“I would suggest…” and he points right at me, “…that you consider exactly what Chanda means to you. Not how much. That’s a meaningless measurement. Consider what she means to you. The what is important. What space is her best fit, and yours?”

He looks at the clock. “Alright, kid. I wanna see you in a month. I’ll forward my notes, but I still want you to tell your psychiatrist everything you told me. Off the record, I don’t think there’s anything clinically significant to the increase in your symptoms, but see her anyway, alright? From what I understand, side-effects from Anafranil can be sneaky bastards. They like to play the long game. She might wanna do some blood work.”

I have a weird urge to hug him when I leave, but of course I don’t. Still, though, the image of us hugging replays over and over in my head until I get a text from Chanda, asking if I wanna meet up when she gets off work. After that, the only thing I can picture are the white jeans she wore when we met last night for tea.


Greg stays out all weekend, fuming. While he’s gone I ask Chanda if she knows anyone who can help me move. She comes over in mom jeans and a baggy tee shirt, her friend Rebekah in tow. Rebekah has a sharp, curving nose that almost seems to pin down her extra-wide grin. She has frizzy blond hair that she keeps tied back.

Abhay swings by once everything’s boxed up, and he packs the U-Haul trailer like he does it for a living. He’s tall and athletic and I try not to feel too competitive. He’s a nice guy, eager to heft the heaviest items and joking around while he works. He never seems to sweat or lose his breath. I can see why Chanda likes him so much.

They’re clearly in love. They’re not engaged but obviously they will be one day. Their families would love it if they wound up together. She pretends otherwise, but tradition is important to Chanda. Both are first-generation kids, both have family hailing from the same province. He gets her in a way I couldn’t.

When we take a lunch break Abhay rides with Chanda to pick up food. Rebekah and I sit on the porch, drinking light beer and arm wrestling. She beats me every time. I want to keep going, long after the break is over and we’ve all eaten. I’d like to focus on anything other than the private jokes Abhay and Chanda share.


The apartment looks a lot more spacious now that everything’s arranged. Chanda had to do most of it. Greg was always the housekeeper when we were together.

I get an excited text from her before I head out: “TELL. ME. EVERYTHING.”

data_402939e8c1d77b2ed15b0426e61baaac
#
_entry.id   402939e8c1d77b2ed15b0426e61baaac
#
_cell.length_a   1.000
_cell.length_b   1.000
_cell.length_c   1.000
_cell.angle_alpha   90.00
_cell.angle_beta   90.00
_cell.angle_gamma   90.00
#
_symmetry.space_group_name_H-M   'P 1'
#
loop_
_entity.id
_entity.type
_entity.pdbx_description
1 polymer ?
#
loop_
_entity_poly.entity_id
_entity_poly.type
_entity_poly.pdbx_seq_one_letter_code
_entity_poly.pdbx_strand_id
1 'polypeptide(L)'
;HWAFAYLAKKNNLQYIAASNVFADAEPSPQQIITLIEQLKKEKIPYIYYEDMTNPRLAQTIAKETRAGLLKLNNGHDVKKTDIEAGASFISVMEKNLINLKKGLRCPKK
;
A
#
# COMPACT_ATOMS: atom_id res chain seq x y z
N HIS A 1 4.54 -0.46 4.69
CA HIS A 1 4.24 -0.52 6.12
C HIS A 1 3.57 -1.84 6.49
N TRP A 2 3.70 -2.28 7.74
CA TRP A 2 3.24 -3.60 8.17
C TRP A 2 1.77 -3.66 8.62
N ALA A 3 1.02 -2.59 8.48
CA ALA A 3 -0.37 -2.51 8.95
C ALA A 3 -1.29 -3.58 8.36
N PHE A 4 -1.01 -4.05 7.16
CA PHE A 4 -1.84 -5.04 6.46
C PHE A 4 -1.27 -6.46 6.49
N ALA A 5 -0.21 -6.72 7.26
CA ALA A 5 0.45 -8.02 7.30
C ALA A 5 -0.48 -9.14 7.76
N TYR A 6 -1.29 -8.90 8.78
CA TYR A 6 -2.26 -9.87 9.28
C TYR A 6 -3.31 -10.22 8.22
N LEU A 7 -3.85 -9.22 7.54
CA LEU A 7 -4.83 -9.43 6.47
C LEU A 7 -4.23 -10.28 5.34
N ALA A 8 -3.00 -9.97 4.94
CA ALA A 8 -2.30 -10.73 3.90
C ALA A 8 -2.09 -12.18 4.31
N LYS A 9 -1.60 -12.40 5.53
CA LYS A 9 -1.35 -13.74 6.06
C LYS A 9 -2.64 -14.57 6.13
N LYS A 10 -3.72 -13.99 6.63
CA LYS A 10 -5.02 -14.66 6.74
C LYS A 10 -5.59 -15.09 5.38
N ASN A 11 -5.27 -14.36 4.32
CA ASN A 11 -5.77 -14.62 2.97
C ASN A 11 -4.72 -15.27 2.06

Rebekah’s already ordered a round when I find her at a back table. Her hair’s down. It’s less frizzy than I remember it. She has glasses on, thick black-framed jobs. Her huge grin gets wider as we drink. Hours later, while we’re playing darts, I think over and over about us drinking light beer, and her beating me at arm wrestling. I’m still thinking about it that night, when I go to sleep.

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Tupperware Lids



He was arranging the fish on the cutting board when his phone rang. He washed his hands as fast as he could, but his thumb was too wet to slide the answer button. He whipped it across with the tip of his nose just as it was about to go to voicemail.



“Hey, Ashe! What’s up?”

“Alright, so: if I make you swear not to breathe a word of what I’m about to tell you, can I trust you to keep your word?”

“My word is my bond. Or, I think that’s how that goes, anyway.”

“Like, for real. You swear this stays just between us?”

“Cross my heart, an’ all that. What’s up?”

“Alright, so.” There was a long dramatic pause. Jason put the phone on speaker and started chopping mushrooms. “You swear this stays between us?”

“I swear! Now spill!”

“Okay…seriously, you can’t tell anyone I told you this.”


“Alright, alright! So: what’re your feelings for Jenn?”

The rhythm in Jason’s chopping hand slowed a bit before he answered. “Well, I mean, I got…you know, I have a crush on her, but you know that. But she’s my friend and I don’t want her to feel self-conscious because of it.”

“Ha! I knew it! Weeeeell Jenn’s got a crush on you too.”

“Aw, fuck!”


“I’m making dinner and I just knocked over my mushrooms. She’s got a crush on me?”

“That’s what she just said.”

“And did she, by any chance, swear you to the level of secrecy you just swore me to?”

“You’re diverting, and I’m not gonna fall for it. Duuuuude, you need to make some kinda move!”

“Well, I mean, we tried to go out before…”

“Oh, Jesus, that was two years ago. Try again!”

“I dunno. It seems like it’d be awkward.”